25 July 2001

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No offence Mike

The stark reality about equities

There has been much hype about the stock exchange and the prospects of making a quick buck.

A well known interesting service on advising in equities starts off by asking a potential client to take the first 1000 dollars and burn them.

Failure to do so, is a sure sign that the person involved has little or no knowledge of the mechanics of the stock exchange.

The advice does not stop here. It goes on by saying that when one invests in a particular equity one should understand something about the companies.

More often than not, very few investors understand the chemistry of the stock exchange.

Many in Malta have invested and suffered. The ones to fare worst are those that have put all their eggs in one basket. Small investors excited by the bull market in February 2000 went as far as to take loans from banks to buy shares.

The fall in all international markets, most especially in the tech markets, has had a significant effect on the MSE. Unashamedly, some financial gurus have blamed the bear market on the statements of some government ministers.

This is not the case.

But back to the stock exchange and the investors. Foreign financial newspapers are loaded with analytical articles about the profits and ‘inaccurate’ advertising of many stockbrokers and advisory agencies.

Thankfully, the media abroad operates in a much larger environment and the pressures of stockbrokers and their companies is far less significant.

But in Malta it is rather different, when stockbrokers take their clients for a ride, the media cannot blurt out and speak up... for fear of losing out… on advertising.

But here at The Malta Financial and Business Times we have a different view.

We urge caution when investing on the stock exchange. Individuals with no extra cash should not risk all at the stock exchange. And those not willing to understand the mechanics of the stock exchange should not invest wildly.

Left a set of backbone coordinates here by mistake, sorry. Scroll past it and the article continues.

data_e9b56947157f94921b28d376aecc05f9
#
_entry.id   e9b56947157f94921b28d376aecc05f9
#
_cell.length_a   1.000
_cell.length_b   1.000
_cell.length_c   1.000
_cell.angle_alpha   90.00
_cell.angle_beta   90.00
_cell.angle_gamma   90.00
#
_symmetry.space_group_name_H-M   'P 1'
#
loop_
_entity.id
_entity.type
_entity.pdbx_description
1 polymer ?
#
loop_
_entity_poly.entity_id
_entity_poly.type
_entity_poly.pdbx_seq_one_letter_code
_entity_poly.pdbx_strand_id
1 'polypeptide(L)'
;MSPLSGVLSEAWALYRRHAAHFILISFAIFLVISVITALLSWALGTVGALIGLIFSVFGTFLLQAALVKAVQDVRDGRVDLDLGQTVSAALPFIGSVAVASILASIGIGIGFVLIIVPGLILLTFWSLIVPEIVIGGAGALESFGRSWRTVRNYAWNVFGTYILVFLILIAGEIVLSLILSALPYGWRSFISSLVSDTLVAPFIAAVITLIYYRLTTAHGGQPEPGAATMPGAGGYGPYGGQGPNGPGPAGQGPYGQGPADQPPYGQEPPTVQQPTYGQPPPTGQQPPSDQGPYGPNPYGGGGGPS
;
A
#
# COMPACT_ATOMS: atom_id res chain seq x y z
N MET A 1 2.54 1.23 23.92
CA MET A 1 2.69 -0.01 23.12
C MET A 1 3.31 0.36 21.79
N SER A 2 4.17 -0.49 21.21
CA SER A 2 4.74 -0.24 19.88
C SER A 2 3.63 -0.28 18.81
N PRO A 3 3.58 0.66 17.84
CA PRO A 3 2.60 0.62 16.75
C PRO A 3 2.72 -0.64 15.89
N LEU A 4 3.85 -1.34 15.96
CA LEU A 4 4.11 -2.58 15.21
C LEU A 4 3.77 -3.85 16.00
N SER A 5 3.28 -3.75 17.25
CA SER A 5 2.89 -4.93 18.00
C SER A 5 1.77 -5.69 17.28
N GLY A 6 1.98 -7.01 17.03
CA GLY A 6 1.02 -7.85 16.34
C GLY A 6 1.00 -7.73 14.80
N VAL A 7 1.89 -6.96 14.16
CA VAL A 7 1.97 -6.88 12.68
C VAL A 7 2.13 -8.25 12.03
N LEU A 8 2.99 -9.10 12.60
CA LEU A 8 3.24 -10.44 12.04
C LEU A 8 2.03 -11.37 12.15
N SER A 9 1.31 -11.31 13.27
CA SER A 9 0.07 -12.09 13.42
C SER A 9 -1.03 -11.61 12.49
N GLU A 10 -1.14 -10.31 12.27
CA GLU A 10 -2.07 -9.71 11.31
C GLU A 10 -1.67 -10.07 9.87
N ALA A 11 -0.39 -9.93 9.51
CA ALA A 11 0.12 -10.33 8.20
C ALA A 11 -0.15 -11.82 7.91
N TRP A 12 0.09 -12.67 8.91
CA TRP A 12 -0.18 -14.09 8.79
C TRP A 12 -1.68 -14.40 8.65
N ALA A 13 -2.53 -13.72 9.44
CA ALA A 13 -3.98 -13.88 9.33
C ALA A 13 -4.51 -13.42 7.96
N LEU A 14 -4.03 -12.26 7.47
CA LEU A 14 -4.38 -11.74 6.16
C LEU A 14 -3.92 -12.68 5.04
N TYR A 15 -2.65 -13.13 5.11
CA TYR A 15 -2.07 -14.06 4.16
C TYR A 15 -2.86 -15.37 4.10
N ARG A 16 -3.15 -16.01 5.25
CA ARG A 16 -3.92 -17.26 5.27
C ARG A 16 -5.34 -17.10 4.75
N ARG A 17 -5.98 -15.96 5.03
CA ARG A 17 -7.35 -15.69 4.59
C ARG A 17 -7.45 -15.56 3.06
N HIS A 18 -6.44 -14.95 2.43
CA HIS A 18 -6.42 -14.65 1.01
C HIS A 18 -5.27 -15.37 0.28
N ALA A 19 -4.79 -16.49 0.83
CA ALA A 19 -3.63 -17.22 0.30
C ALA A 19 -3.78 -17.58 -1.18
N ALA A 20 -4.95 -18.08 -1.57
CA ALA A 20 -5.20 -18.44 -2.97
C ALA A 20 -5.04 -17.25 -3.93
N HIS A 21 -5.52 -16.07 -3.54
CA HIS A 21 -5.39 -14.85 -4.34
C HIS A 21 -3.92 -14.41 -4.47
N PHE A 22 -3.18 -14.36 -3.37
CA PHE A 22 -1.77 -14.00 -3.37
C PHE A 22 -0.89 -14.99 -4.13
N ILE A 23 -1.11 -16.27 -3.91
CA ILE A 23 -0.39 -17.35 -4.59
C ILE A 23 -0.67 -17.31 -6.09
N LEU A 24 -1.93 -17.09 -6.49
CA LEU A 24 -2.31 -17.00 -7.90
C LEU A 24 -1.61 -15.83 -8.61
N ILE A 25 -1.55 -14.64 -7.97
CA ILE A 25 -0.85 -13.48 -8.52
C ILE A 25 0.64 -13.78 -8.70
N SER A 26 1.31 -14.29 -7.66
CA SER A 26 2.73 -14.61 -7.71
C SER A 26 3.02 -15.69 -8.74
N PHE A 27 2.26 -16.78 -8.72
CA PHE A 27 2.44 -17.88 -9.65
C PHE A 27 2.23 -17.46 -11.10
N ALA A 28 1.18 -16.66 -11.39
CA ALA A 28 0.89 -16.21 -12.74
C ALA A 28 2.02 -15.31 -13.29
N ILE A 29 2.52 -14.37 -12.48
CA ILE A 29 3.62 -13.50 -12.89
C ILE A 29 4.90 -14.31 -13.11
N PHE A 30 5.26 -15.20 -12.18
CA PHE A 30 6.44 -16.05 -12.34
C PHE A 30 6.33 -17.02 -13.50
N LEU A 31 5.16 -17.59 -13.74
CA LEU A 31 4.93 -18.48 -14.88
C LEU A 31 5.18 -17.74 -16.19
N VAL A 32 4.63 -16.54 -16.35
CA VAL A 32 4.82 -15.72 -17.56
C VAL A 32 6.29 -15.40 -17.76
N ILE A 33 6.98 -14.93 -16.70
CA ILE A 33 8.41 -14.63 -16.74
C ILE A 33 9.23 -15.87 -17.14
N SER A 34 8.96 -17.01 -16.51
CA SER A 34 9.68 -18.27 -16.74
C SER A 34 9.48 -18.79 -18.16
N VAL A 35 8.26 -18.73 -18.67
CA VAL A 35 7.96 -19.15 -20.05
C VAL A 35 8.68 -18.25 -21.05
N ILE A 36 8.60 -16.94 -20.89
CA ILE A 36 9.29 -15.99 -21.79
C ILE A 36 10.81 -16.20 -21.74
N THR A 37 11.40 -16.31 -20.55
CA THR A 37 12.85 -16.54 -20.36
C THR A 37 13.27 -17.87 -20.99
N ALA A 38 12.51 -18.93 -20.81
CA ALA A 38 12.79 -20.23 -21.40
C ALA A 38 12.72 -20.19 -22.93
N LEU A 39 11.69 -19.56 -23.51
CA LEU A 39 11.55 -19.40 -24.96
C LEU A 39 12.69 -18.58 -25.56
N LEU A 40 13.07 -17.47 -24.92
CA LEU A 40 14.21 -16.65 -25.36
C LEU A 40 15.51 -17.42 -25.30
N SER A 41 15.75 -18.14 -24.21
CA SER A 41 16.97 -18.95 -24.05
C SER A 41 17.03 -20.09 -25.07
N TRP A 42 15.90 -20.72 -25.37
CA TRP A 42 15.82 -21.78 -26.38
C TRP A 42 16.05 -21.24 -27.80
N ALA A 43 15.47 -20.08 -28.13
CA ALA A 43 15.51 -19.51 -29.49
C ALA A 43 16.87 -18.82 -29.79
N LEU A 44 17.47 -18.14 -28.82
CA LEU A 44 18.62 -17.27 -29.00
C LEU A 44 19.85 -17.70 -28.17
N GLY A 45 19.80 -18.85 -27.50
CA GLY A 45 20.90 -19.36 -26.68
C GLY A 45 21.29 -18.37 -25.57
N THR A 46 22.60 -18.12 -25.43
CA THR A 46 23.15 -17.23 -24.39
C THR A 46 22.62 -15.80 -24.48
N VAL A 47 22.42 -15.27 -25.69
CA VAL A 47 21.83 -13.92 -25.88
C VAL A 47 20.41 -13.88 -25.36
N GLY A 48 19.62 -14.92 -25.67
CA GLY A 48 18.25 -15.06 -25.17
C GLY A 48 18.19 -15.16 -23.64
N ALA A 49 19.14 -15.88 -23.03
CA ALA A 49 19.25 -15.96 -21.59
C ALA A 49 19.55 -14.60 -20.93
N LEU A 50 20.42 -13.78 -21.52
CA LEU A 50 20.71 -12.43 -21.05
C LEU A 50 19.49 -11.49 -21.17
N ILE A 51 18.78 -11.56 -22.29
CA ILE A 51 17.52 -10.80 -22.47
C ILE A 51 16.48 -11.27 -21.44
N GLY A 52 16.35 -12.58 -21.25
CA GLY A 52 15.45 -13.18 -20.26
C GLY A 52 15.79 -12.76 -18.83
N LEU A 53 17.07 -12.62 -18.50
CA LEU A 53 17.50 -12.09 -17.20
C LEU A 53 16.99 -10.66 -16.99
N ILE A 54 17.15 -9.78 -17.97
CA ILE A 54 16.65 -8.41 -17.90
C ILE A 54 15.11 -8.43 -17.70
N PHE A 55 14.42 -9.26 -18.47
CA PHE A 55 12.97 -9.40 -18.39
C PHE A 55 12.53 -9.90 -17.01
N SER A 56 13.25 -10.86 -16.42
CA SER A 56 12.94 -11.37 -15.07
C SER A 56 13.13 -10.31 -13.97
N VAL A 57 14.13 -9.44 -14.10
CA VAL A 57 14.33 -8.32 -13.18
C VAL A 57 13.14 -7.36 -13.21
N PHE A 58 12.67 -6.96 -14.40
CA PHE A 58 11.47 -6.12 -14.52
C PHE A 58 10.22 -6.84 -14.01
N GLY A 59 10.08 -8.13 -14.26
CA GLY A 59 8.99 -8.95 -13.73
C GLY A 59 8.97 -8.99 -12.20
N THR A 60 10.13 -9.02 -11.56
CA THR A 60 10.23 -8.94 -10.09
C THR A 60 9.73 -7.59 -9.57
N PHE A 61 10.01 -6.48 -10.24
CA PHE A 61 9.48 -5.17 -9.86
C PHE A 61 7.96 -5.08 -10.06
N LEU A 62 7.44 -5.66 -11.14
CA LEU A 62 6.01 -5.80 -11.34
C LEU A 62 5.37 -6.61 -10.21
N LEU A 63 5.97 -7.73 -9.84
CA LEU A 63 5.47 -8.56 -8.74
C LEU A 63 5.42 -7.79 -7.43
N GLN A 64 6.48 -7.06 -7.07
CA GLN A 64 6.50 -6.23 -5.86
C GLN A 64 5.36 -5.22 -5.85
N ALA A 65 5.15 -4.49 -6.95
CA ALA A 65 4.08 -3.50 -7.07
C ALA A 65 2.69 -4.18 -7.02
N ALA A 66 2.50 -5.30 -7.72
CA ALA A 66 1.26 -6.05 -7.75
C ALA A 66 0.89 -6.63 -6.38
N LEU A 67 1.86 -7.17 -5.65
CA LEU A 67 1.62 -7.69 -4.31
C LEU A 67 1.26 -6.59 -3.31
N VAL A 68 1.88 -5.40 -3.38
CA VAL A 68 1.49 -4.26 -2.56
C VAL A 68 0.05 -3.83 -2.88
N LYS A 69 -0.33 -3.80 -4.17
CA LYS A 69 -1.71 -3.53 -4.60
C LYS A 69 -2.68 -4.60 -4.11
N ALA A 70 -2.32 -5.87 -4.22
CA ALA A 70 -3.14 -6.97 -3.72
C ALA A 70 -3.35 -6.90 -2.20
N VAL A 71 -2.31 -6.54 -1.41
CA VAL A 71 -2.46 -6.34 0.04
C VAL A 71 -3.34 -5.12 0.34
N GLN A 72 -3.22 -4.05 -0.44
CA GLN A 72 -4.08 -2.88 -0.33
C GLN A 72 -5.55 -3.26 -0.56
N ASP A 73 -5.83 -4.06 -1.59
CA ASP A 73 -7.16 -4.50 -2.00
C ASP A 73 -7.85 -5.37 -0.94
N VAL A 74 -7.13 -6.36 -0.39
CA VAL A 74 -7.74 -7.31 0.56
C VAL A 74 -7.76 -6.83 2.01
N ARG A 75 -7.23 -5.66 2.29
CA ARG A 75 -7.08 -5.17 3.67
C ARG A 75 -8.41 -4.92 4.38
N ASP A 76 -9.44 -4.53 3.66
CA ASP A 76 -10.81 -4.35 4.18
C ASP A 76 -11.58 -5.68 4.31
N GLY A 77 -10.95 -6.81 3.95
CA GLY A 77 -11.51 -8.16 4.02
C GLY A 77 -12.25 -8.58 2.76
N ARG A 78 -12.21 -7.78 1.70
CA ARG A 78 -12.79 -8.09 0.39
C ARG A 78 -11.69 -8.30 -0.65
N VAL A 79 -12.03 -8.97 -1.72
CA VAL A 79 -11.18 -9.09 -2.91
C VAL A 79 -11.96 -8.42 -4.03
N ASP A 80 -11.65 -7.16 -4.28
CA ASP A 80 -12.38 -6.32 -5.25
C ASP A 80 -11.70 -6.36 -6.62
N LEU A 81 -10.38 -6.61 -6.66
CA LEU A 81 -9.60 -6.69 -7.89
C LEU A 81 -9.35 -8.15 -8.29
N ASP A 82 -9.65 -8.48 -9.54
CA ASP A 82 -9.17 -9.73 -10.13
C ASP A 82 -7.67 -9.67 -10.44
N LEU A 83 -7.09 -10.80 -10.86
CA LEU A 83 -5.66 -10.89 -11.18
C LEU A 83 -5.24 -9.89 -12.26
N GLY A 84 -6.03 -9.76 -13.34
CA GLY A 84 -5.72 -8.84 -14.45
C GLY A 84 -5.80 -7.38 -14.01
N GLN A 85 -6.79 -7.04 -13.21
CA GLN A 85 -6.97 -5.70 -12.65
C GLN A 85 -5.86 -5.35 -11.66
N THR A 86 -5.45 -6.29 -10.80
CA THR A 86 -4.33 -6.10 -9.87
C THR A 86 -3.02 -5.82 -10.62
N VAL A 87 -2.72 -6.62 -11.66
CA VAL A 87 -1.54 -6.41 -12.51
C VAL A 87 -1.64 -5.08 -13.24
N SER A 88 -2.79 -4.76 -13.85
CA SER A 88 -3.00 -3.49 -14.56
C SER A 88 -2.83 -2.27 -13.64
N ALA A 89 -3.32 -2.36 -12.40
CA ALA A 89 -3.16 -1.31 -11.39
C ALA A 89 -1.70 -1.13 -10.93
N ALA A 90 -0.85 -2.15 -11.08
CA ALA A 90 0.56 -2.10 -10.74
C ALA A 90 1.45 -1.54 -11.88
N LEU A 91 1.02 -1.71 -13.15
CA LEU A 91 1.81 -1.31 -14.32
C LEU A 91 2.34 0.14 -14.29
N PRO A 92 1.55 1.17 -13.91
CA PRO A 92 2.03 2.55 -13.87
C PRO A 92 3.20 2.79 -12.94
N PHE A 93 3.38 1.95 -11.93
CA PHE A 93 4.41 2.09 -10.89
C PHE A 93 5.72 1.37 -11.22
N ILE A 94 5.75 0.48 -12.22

More still, if one has no intention of risking, then the traditional investments such as stocks and bonds are much safer.

And as all those who have invested in property will say: conservative, old economy styled investment still works very well.

In no way are we advocating a thumbs down to the stock exchange. But equities are not for the weak hearted and those who aren’t willing to look at their investment in terms of five to ten years.

The ‘China factor’

The ‘China factor’ can no longer be ignored in economic terms. The dormant giant has over recent years embraced capitalist economic ideals and today Chinese citizens living in the large cities have a standard of living comparable to most industrialised nations, including Malta.

No country with a sensible economic policy can ignore China, more so a tiny island nuzzled in the Mediterranean sea that has seen its relationship with the red giant flourish for 30 solid years.

However, one thing cannot be ignored. In spite of the economic freedom that has taken root in China, the same cannot be said for human rights. Waving a Tibetan flag in China earns you an automatic five-year imprisonment. Normal crimes are punished with death penalties. Even more so, opponents of the ruling regime are silenced. China’s human rights track record is abysmal to say the least.

In such a scenario, it becomes ironic for a small country like Malta, which embraces human rights and regards them as an important value of the democratic ideal, not to voice its concern on the issue.

We agree that Malta must develop its relations with China. But not at the expense of substituting economic ‘value’ with human rights. The least we expected from our leaders during Jiang Zemin’s visit was to raise their polite concern on the atrocities perpetrated daily in China. The silence is deafening and ambiguous to our true nature.


The Business Times, Network House, Vjal ir-Rihan San Gwann SGN 07
Tel: (356) 382741-3, 382745-6 | Fax: (356) 385075 | e-mail: editorial@networkpublications.com.mt